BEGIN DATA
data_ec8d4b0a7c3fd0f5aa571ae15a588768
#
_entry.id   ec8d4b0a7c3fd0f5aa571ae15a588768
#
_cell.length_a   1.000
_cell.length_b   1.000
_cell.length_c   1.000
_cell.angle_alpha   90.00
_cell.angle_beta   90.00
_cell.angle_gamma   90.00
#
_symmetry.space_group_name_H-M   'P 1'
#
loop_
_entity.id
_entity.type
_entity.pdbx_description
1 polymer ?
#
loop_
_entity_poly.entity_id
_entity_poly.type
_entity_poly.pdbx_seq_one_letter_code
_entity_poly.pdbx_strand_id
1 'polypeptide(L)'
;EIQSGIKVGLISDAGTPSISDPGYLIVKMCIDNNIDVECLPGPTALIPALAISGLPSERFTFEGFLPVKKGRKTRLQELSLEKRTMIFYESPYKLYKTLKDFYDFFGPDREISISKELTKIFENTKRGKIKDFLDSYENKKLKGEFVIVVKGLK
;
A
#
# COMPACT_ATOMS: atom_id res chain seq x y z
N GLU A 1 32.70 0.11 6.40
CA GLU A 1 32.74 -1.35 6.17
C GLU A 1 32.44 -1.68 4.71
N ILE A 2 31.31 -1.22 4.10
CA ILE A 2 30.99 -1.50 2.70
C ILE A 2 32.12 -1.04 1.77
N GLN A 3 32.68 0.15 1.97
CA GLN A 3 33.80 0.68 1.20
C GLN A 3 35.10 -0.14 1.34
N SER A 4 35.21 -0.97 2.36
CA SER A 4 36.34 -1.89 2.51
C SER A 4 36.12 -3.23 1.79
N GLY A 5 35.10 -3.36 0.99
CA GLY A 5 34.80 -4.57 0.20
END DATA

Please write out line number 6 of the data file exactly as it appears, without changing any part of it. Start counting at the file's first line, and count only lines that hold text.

_cell.length_b   1.000